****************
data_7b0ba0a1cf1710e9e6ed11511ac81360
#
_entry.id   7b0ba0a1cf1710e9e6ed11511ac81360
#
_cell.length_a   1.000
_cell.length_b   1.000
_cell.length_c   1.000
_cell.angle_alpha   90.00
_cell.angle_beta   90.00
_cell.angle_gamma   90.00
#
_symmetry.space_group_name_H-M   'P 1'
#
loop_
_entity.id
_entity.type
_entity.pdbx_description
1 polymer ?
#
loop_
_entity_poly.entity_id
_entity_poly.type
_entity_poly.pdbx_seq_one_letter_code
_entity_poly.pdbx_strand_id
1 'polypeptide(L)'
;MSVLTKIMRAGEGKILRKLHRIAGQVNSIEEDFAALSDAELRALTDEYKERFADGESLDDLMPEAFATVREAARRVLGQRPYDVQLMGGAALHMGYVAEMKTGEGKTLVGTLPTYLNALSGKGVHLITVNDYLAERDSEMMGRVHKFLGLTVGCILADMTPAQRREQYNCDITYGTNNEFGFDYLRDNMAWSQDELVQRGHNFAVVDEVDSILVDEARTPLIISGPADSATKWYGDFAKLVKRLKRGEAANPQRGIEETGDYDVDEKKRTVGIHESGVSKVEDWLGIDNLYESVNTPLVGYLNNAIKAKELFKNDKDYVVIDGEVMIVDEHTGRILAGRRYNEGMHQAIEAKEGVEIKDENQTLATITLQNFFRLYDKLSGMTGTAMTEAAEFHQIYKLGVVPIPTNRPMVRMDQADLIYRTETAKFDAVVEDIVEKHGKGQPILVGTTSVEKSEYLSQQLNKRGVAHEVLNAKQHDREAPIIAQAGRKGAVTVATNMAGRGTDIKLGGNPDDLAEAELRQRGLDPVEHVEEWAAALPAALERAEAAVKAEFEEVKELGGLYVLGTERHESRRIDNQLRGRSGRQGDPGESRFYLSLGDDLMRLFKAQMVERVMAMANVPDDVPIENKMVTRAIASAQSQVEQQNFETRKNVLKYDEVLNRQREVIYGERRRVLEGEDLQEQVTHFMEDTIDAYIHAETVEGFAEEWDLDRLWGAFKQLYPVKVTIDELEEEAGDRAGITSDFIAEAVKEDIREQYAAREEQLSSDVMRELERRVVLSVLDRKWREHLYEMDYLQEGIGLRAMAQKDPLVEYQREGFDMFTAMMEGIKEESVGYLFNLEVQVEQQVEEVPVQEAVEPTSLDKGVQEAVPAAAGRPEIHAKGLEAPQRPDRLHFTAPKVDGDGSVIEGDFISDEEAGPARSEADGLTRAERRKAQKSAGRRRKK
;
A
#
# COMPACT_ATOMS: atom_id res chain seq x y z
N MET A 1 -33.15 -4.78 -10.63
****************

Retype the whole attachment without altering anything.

data_7b0ba0a1cf1710e9e6ed11511ac81360
#
_entry.id   7b0ba0a1cf1710e9e6ed11511ac81360
#
_cell.length_a   1.000
_cell.length_b   1.000
_cell.length_c   1.000
_cell.angle_alpha   90.00
_cell.angle_beta   90.00
_cell.angle_gamma   90.00
#
_symmetry.space_group_name_H-M   'P 1'
#
loop_
_entity.id
_entity.type
_entity.pdbx_description
1 polymer ?
#
loop_
_entity_poly.entity_id
_entity_poly.type
_entity_poly.pdbx_seq_one_letter_code
_entity_poly.pdbx_strand_id
1 'polypeptide(L)'
;MSVLTKIMRAGEGKILRKLHRIAGQVNSIEEDFAALSDAELRALTDEYKERFADGESLDDLMPEAFATVREAARRVLGQRPYDVQLMGGAALHMGYVAEMKTGEGKTLVGTLPTYLNALSGKGVHLITVNDYLAERDSEMMGRVHKFLGLTVGCILADMTPAQRREQYNCDITYGTNNEFGFDYLRDNMAWSQDELVQRGHNFAVVDEVDSILVDEARTPLIISGPADSATKWYGDFAKLVKRLKRGEAANPQRGIEETGDYDVDEKKRTVGIHESGVSKVEDWLGIDNLYESVNTPLVGYLNNAIKAKELFKNDKDYVVIDGEVMIVDEHTGRILAGRRYNEGMHQAIEAKEGVEIKDENQTLATITLQNFFRLYDKLSGMTGTAMTEAAEFHQIYKLGVVPIPTNRPMVRMDQADLIYRTETAKFDAVVEDIVEKHGKGQPILVGTTSVEKSEYLSQQLNKRGVAHEVLNAKQHDREAPIIAQAGRKGAVTVATNMAGRGTDIKLGGNPDDLAEAELRQRGLDPVEHVEEWAAALPAALERAEAAVKAEFEEVKELGGLYVLGTERHESRRIDNQLRGRSGRQGDPGESRFYLSLGDDLMRLFKAQMVERVMAMANVPDDVPIENKMVTRAIASAQSQVEQQNFETRKNVLKYDEVLNRQREVIYGERRRVLEGEDLQEQVTHFMEDTIDAYIHAETVEGFAEEWDLDRLWGAFKQLYPVKVTIDELEEEAGDRAGITSDFIAEAVKEDIREQYAAREEQLSSDVMRELERRVVLSVLDRKWREHLYEMDYLQEGIGLRAMAQKDPLVEYQREGFDMFTAMMEGIKEESVGYLFNLEVQVEQQVEEVPVQEAVEPTSLDKGVQEAVPAAAGRPEIHAKGLEAPQRPDRLHFTAPKVDGDGSVIEGDFISDEEAGPARSEADGLTRAERRKAQKSAGRRRKK
;
A
#
# COMPACT_ATOMS: atom_id res chain seq x y z
N MET A 1 -33.15 -4.78 -10.63